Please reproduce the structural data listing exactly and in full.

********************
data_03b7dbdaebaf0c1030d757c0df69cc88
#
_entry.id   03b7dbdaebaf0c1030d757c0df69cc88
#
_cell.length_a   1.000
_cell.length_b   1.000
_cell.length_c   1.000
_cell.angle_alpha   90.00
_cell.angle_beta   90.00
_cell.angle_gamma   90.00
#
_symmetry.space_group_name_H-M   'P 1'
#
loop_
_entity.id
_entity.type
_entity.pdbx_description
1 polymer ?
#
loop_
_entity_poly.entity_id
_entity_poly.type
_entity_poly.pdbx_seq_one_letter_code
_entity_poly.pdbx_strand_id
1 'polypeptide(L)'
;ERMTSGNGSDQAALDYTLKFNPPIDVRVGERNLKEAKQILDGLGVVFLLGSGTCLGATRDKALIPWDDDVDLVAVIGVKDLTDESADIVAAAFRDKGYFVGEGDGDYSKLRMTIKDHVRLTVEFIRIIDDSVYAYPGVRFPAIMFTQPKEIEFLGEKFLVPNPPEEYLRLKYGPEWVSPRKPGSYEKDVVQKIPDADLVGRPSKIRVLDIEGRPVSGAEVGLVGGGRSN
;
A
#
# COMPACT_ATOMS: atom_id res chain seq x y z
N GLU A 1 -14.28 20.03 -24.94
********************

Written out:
data_03b7dbdaebaf0c1030d757c0df69cc88
#
_entry.id   03b7dbdaebaf0c1030d757c0df69cc88
#
_cell.length_a   1.000
_cell.length_b   1.000
_cell.length_c   1.000
_cell.angle_alpha   90.00
_cell.angle_beta   90.00
_cell.angle_gamma   90.00
#
_symmetry.space_group_name_H-M   'P 1'
#
loop_
_entity.id
_entity.type
_entity.pdbx_description
1 polymer ?
#
loop_
_entity_poly.entity_id
_entity_poly.type
_entity_poly.pdbx_seq_one_letter_code
_entity_poly.pdbx_strand_id
1 'polypeptide(L)'
;ERMTSGNGSDQAALDYTLKFNPPIDVRVGERNLKEAKQILDGLGVVFLLGSGTCLGATRDKALIPWDDDVDLVAVIGVKDLTDESADIVAAAFRDKGYFVGEGDGDYSKLRMTIKDHVRLTVEFIRIIDDSVYAYPGVRFPAIMFTQPKEIEFLGEKFLVPNPPEEYLRLKYGPEWVSPRKPGSYEKDVVQKIPDADLVGRPSKIRVLDIEGRPVSGAEVGLVGGGRSN
;
A
#
# COMPACT_ATOMS: atom_id res chain seq x y z
N GLU A 1 -14.28 20.03 -24.94